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Headword: *diopei/qhs
Adler number: delta,1188
Translated headword: Diopeithes
Vetting Status: high
A proper name, and it declines in -ous.[1]
An Athenian.
Aelian [writes] concerning Diopeithes: "this man introduced a law [ordaining that] a person from the town [of Athens] staying in Peiraeus should suffer the death penalty. Then on one occasion he was through no fault of his own kept late and stayed over in Peiraeus; and his enemies brought him to justice."[2]
Greek Original:
*diopei/qhs: o)/noma ku/rion, kai\ kli/netai ei)s ous. *)aqhnai=os. *ai)liano\s peri\ *diopei/qous: ou(=tos no/mon ei)sa/gei to\n a)po\ tou= a)/steos e)n *peiraiei= mei/nanta, tou=ton teqna/nai. ou(=tos ou)=n w)yi/sqh pote\ a)/kwn kai\ kate/meinen e)n tw=| *peiraiei=: kai\ au)to\n oi( e)xqroi\ ei)s di/khn u(pa/gousin.
[1] The genitive singular form of the name.
[2] Aelian fr. 22b Domingo-Forasté (22 Hercher), quoted from gamma 392. See also omega 293, where we learn that the quotation is from Aelian's On Divine Manifestations.
Several men called Diopeithes are known from classical Athens; this one is probably the oracle-interpreter and religious fanatic PA 4309 (LGPN ii s.v. no.3), on whom see e.g. P.A. Stadter, A Commentary on Plutarch's Pericles (Chapel Hill 1989) 298. But even if this is so, nothing further is known of this law, and Diopeithes would seem to have avoided its consequences, as (if references in Xenophon, Hellenica 3.3.3 [web address 1] and Plutarch, Agesilaus 3 refer to the same interpreter of oracles) he was still alive in the fourth century.
Aelian (see gamma 392) suggested that his opponents 'silenced' Diopeithes. This may mean that the proposal Diopeithes introduced was defeated when it was revealed that he had himself stayed late in Peiraeus. The ridicule involved silenced him. If this is so, then the words ei)s di/khn u(pa/gousin were used loosely or in error by Aelian.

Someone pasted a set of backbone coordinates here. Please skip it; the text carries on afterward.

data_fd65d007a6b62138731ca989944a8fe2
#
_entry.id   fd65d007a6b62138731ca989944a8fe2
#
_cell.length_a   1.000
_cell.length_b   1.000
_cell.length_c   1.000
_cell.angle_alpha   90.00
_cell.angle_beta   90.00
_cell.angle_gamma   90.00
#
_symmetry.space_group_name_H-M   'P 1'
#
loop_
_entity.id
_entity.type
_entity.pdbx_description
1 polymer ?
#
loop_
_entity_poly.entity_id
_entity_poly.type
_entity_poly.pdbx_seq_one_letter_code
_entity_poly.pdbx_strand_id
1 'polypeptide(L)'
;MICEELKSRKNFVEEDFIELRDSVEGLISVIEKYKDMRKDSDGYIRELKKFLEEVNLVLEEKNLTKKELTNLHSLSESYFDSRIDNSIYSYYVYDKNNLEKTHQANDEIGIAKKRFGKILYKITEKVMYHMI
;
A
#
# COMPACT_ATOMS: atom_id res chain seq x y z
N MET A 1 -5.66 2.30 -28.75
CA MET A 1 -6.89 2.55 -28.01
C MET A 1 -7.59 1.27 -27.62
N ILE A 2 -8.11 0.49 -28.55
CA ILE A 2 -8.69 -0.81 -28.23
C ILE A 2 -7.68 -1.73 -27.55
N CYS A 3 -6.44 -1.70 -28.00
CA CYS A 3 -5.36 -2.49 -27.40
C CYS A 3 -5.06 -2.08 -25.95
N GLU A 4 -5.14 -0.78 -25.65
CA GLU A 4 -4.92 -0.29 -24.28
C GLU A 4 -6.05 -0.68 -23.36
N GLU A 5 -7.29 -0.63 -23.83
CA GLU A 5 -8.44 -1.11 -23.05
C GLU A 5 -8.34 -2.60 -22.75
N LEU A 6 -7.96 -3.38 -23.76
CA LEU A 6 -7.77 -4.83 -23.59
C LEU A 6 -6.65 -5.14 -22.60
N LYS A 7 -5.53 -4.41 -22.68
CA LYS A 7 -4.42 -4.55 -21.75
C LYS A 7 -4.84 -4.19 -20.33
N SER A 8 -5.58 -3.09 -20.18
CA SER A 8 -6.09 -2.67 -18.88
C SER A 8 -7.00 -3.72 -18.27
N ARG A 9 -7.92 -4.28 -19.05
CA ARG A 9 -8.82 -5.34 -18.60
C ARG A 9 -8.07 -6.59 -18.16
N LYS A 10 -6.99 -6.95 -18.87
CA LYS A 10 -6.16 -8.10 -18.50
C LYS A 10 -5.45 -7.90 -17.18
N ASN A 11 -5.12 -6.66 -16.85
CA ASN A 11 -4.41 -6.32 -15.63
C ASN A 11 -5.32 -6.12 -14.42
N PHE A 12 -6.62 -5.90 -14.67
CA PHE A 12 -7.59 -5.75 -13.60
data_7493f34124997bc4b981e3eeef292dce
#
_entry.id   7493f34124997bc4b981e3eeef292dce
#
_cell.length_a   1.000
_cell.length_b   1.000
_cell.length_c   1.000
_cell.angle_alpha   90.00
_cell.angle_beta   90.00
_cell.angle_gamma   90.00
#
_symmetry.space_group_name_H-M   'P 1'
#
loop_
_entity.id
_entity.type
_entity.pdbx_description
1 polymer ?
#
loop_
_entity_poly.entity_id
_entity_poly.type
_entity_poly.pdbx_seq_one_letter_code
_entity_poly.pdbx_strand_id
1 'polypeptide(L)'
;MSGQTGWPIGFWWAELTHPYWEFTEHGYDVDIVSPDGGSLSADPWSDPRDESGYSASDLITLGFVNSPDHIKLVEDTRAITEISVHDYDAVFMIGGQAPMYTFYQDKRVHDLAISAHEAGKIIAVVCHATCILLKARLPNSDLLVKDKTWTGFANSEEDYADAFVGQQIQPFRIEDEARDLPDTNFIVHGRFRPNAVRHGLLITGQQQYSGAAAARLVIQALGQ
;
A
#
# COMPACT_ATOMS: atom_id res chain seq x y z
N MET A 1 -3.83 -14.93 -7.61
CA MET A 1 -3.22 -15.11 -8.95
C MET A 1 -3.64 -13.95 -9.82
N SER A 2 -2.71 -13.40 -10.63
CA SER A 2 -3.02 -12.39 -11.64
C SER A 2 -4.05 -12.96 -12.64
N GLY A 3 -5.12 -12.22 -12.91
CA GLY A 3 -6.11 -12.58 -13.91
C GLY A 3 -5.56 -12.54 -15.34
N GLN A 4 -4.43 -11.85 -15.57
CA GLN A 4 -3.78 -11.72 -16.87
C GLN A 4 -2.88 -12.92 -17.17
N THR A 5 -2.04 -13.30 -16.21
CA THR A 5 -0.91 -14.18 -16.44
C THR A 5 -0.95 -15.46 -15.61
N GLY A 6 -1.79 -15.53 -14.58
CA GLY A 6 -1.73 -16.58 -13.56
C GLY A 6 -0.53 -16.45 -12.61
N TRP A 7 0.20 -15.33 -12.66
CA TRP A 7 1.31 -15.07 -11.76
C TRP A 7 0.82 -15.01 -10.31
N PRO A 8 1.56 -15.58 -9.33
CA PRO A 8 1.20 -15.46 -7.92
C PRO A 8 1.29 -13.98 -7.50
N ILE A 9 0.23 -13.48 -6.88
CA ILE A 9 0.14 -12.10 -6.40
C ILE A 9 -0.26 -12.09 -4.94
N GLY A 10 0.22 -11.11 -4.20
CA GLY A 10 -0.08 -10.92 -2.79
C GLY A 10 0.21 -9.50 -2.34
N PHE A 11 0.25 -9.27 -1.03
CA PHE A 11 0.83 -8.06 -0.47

These considerations, together with the silence of Thucydides and other sources, suggest that Aelian's story may well originate from a comic play, and lack historicity. Nevertheless, *if* the incident is not a comic invention, we may speculate on possible contexts:
(a: TN) Following the Spartan fortification of Decelea in spring 413 BCE, with the law's aim to discourage citizens (and metics?) from abandoning the city of Athens at a time when life had become difficult. In support of this date is the evidence of Aelian's passage that Diopeithes (and anyone else) could move freely between the city of Athens and Peiraeus, a freedom of movement that did not exist after Thrasybulus occupied Peiraeus in May 403, the other obvious context that presents itself. See Xenophon, Hellenica 2.4.24ff. and web address 2. From Thucydides 7.28.2 (web address 3) we learn that following the Spartan occupation of Decelea the Athenians were rostered to guard the city's defences night and day both in winter and summer. This situation continued until the capitulation of Athens in 404. The quality of life in Athens must have suffered greatly and Thucydides emphasized this by describing the greatest city of the Greek world of the time as a 'fortress' (frouri/on). The temptation to leave Athens and avoid the restricted lifestyle and its onerous responsibilities must have been great, especially for the better-off people.
(b: DW) either c.432/1, with Diopeithes trying to stop people flocking to Peiraieus for the new and (to him) alien Bendideia festival (on which see generally Robert Garland, Introducing New Gods: the politics of Athenian religion (London 1992) 111-114); or 404-3, during the oligarchical regime of the Thirty Tyrants, when 'town' and Peiraeus were at odds.
Swoboda, H. 'Diopeithes (8) and (7?)' in RE 5,1 col.1046
Connor, W.R. 'Two Notes on Diopeithes the Seer'. Classical Philology, 58.2 (April 1963), pp. 115-118
Associated internet addresses:
Web address 1,
Web address 2,
Web address 3
Keywords: biography; comedy; definition; dialects, grammar, and etymology; historiography; history; law; military affairs; religion
Translated by: Tony Natoli on 8 January 2003@01:43:07.
Vetted by:
David Whitehead (augmented and modified note; cosmetics) on 8 January 2003@05:09:51.
Tony Natoli on 3 February 2003@16:27:34.
David Whitehead (augmented note; cosmetics) on 4 February 2003@07:02:14.
Tony Natoli (Added another hypothesis.) on 29 June 2003@00:20:50.
Tony Natoli (Added reference.) on 12 February 2010@03:03:38.
David Whitehead (my typo) on 12 February 2010@03:06:44.
David Whitehead (cosmetics) on 12 July 2012@07:35:54.
Catharine Roth (updated reference, upgraded links) on 5 October 2012@01:33:45.
Catharine Roth (coding) on 2 January 2015@01:00:08.


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